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Government by Dirty Tricks

August 24, 2005
By Patricia Goldmsith

George W. Bush is the kind of guy you remember if you happen to cross his path, according to Yoshi Tsurumi, Bush's economics professor at Harvard Business School thinks. Bush, you will recall, was at Harvard immediately after he left his Alabama National Guard unit. Bush openly boasted to Tsurumi about using pull to get into a champagne unit. Tsurumi was shocked. Most people wouldn't do that, especially back then.

Tsurumi has an even lower opinion of George Bush than Bush's commander in the Texas Air National Guard, Lt. Col. Jerry Killian, did:

"He showed pathological lying habits and was in denial when challenged on his prejudices and biases. He would even deny saying something he just said 30 seconds ago. He was famous for that..."

Students who challenged and embarrassed Bush in class would then become the subject of a whispering campaign by him, Tsurumi said. "In class, he couldn't challenge them. But after class, he sometimes came up to me in the hallway and started bad-mouthing those students who had challenged him. He would complain that someone was drinking too much. It was innuendo and lies. So that's how I knew, behind his smile and his smirk, that he was a very insecure, cunning and vengeful guy."

This past week when George W. Bush stood on the lawn of his ranch in Crawford, he declared that he supported Cindy Sheehan's constitutional right to her strong opinion against the war in Iraq. This is America, he said. And the minute he was on the record as backing her First Amendment rights, the attack dogs went off the leash.

That's the kind of government we have now. It's run by people who have the mentality of 13-year-olds who repeat everything you say. Everything is carried out in the spirit of a very nasty practical joke whose very stupidity is a tremendous insult. Unfortunately, these puerile tactics do accomplish their purpose: they make us disengage.

This technique, refined, rehearsed, backed by bottomless resources, has had just that effect on the portion of the American public that might actually resist the fascist takeover we are witnessing. Many people who are on our side still cannot get past a certain level of spin without disengaging. Our retreat is a victory for Karl Rove, every single time; he just keeps racking them up.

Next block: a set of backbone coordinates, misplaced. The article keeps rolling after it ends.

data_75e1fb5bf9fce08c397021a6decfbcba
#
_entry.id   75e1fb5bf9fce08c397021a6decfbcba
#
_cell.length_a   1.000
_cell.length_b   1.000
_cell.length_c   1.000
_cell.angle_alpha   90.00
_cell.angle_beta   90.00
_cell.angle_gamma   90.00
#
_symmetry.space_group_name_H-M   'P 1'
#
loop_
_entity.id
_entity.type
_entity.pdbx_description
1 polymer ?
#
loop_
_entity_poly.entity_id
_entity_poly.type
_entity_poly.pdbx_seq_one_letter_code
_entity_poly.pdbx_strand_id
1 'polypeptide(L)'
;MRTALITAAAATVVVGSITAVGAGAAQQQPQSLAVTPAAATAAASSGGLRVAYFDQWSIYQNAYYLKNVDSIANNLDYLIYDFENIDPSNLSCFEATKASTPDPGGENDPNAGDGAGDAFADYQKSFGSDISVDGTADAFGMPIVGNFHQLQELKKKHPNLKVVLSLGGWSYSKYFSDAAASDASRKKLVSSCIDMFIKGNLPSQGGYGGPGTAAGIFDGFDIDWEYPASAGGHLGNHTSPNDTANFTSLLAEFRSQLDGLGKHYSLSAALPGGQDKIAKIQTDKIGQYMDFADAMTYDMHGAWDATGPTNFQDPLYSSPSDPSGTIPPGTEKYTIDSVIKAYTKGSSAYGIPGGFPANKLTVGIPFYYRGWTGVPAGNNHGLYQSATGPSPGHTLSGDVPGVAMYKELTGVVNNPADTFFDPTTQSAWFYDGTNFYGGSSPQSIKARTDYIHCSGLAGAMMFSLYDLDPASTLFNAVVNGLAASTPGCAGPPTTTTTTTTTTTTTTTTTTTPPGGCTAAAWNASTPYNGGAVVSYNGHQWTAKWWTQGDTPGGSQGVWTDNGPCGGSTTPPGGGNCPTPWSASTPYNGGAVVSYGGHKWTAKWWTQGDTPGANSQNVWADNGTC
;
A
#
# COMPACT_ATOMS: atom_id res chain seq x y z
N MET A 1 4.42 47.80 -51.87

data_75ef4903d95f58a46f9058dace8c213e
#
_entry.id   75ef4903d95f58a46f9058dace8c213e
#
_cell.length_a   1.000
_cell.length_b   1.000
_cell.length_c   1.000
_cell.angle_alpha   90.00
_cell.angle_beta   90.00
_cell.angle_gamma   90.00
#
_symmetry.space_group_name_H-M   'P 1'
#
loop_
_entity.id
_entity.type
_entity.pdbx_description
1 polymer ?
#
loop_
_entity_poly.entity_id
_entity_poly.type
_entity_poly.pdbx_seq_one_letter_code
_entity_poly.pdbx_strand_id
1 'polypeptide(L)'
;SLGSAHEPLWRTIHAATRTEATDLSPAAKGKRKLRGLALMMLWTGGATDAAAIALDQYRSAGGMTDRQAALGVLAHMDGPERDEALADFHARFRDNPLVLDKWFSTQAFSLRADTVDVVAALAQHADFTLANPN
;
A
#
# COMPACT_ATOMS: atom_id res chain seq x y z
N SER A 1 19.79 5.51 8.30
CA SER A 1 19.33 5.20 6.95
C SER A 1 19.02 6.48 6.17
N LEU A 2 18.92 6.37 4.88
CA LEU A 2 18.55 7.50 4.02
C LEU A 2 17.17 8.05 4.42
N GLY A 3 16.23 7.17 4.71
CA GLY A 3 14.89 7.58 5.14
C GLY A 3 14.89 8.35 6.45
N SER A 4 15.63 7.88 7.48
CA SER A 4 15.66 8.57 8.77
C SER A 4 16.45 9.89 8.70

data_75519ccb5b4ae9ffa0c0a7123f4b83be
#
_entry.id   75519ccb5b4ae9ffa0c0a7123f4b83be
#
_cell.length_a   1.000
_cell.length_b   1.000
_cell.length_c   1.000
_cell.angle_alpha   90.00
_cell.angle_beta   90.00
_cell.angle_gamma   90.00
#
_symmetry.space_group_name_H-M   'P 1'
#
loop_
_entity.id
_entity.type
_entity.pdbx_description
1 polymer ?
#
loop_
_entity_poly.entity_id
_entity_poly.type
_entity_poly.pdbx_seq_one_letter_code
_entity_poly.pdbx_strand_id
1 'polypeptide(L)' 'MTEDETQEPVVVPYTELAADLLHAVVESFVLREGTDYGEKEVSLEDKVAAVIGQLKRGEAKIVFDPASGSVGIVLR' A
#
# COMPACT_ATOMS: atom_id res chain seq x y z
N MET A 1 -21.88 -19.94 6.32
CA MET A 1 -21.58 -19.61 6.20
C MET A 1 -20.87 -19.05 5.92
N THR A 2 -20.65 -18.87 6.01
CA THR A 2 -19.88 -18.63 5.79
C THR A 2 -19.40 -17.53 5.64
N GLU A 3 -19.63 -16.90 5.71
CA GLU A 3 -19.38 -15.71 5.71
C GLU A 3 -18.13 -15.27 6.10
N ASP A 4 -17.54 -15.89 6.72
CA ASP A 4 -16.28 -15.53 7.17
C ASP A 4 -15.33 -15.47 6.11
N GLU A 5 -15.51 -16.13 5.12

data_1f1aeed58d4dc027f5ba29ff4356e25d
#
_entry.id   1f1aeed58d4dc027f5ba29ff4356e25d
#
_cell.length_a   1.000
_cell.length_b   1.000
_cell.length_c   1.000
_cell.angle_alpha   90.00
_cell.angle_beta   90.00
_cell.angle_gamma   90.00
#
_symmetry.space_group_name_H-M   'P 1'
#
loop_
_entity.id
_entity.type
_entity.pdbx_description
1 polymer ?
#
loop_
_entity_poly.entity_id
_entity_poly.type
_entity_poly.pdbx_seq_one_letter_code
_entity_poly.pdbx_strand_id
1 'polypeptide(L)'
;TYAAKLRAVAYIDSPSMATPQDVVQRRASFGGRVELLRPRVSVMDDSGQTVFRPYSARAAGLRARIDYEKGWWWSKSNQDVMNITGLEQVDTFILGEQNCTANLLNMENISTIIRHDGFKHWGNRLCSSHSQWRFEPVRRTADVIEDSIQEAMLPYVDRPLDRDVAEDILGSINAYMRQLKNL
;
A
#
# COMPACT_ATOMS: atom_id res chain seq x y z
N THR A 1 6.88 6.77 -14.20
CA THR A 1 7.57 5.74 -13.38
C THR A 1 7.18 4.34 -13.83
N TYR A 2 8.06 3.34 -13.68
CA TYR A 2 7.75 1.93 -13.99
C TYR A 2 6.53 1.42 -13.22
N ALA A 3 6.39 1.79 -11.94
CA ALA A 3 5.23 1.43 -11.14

It is this spotless record of retribution, in large part, that keeps the press in line.

And are they ever in line. Richard Cohen, a columnist with the Washington Post feels that Karl Rove's outing of undercover CIA agent Valerie Plame "is not a major story. It's a crappy little crime and it may not be a crime at all."

Jim VandeHei, a staff writer at the Post, is perhaps even more aggressively pro-administration. When asked in an online chat why reporters even bother to question Scott McClellan - given the hit to his reputation after the dramatic revelation that Karl Rove had indeed leaked Valerie Plame's name - VandeHei said, "Scott has a lot of credibility with reporters. He is seen as someone who might not tell you a lot, but is not going to tell you a lie."

I think what VandeHei really means is: Scott has a lot of power.

The Post was, of course, aggressively pro-war before we went into Iraq, but they are not alone in conferring legitimacy and respect on this rogue government. The mainstream media in general insist on respect for an administration whose anti-democratic actions are beyond the pale. For example, Michael Goodwin, a columnist and former editorial page editor of the New York Daily News, a journalist who has won a Pulitzer, worked at the Times, and taught at Columbia University School of Journalism, has actually recently criticized the White House press corps for being too rough on Scott McClellan.

The intense grilling that White House reporters inflicted on presidential spokesman Scott McClellan Monday over whether political guru Karl Rove leaked the name of a CIA operative was no ordinary give-and-take. It was a hostile hectoring that revealed much of the mainstream press for what it has become: the opposition party. ...

That the mainstream media are basically liberals with press passes has been documented by virtually every study that measures reporters' political identification and issue positions. But bias has now stepped over into blatant opposition, a stance the media will regret. Instead of providing unvarnished facts obtained by aggressive but fair reporting, the media will be reduced to providing comfort food to ideological comrades.